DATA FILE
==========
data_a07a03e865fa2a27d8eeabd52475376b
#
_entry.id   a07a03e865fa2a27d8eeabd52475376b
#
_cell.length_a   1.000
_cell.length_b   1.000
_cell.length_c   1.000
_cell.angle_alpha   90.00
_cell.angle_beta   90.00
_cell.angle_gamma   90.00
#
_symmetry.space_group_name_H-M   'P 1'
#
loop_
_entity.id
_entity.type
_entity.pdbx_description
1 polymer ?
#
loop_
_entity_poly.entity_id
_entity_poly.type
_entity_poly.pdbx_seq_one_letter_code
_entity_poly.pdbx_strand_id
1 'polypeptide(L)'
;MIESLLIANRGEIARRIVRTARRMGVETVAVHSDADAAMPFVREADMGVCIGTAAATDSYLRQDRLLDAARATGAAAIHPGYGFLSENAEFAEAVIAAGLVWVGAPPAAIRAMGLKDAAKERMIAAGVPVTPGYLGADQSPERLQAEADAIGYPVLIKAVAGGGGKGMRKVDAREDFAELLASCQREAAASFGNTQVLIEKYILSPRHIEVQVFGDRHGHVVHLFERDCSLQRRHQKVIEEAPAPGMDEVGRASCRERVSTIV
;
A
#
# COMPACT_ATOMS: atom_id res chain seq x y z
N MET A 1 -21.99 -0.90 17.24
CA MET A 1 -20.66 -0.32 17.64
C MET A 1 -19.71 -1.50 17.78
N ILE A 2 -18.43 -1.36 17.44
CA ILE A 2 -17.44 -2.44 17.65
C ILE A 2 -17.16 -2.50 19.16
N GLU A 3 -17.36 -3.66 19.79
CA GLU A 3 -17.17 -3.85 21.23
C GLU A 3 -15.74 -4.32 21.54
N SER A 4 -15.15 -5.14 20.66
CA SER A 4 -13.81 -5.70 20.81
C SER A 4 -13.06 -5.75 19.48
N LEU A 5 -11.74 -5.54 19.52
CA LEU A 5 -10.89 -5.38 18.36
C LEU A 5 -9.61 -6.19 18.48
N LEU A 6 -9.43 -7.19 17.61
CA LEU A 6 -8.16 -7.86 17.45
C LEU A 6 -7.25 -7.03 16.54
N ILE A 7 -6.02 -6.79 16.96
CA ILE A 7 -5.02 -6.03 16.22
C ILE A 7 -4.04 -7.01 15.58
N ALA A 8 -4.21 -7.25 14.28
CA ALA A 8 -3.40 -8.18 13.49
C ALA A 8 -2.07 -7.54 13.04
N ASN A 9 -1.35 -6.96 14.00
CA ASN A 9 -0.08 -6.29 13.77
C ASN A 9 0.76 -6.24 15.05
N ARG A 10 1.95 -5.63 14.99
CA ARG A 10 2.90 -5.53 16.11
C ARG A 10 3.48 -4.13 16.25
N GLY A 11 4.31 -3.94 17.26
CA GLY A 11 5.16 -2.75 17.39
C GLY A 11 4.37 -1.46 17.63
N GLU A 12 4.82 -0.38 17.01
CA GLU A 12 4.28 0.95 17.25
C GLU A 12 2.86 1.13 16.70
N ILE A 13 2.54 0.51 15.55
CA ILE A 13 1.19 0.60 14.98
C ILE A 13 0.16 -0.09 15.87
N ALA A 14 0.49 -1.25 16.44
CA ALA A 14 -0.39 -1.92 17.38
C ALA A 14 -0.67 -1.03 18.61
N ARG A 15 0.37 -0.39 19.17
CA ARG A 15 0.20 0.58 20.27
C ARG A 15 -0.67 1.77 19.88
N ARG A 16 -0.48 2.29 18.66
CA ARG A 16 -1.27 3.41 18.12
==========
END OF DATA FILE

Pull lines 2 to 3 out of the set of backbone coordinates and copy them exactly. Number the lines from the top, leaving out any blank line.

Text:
#
_entry.id   a07a03e865fa2a27d8eeabd52475376b